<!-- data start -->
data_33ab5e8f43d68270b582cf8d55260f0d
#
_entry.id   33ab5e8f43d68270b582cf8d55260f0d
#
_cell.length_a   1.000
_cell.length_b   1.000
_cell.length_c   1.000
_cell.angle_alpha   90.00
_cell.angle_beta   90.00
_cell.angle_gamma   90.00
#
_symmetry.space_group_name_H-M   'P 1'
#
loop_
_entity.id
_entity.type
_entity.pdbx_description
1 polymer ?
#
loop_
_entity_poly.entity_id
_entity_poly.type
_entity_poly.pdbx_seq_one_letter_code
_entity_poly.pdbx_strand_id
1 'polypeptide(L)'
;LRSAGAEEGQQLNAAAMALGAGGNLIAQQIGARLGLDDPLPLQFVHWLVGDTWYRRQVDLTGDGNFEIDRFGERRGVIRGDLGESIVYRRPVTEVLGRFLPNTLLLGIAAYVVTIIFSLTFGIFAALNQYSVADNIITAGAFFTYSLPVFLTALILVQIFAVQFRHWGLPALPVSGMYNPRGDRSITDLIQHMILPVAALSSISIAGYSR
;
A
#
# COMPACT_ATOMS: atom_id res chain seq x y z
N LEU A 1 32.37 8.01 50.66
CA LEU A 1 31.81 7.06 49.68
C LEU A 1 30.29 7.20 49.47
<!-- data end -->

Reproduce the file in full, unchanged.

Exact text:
data_33ab5e8f43d68270b582cf8d55260f0d
#
_entry.id   33ab5e8f43d68270b582cf8d55260f0d
#
_cell.length_a   1.000
_cell.length_b   1.000
_cell.length_c   1.000
_cell.angle_alpha   90.00
_cell.angle_beta   90.00
_cell.angle_gamma   90.00
#
_symmetry.space_group_name_H-M   'P 1'
#
loop_
_entity.id
_entity.type
_entity.pdbx_description
1 polymer ?
#
loop_
_entity_poly.entity_id
_entity_poly.type
_entity_poly.pdbx_seq_one_letter_code
_entity_poly.pdbx_strand_id
1 'polypeptide(L)'
;LRSAGAEEGQQLNAAAMALGAGGNLIAQQIGARLGLDDPLPLQFVHWLVGDTWYRRQVDLTGDGNFEIDRFGERRGVIRGDLGESIVYRRPVTEVLGRFLPNTLLLGIAAYVVTIIFSLTFGIFAALNQYSVADNIITAGAFFTYSLPVFLTALILVQIFAVQFRHWGLPALPVSGMYNPRGDRSITDLIQHMILPVAALSSISIAGYSR
;
A
#
# COMPACT_ATOMS: atom_id res chain seq x y z
N LEU A 1 32.37 8.01 50.66
CA LEU A 1 31.81 7.06 49.68
C LEU A 1 30.29 7.20 49.47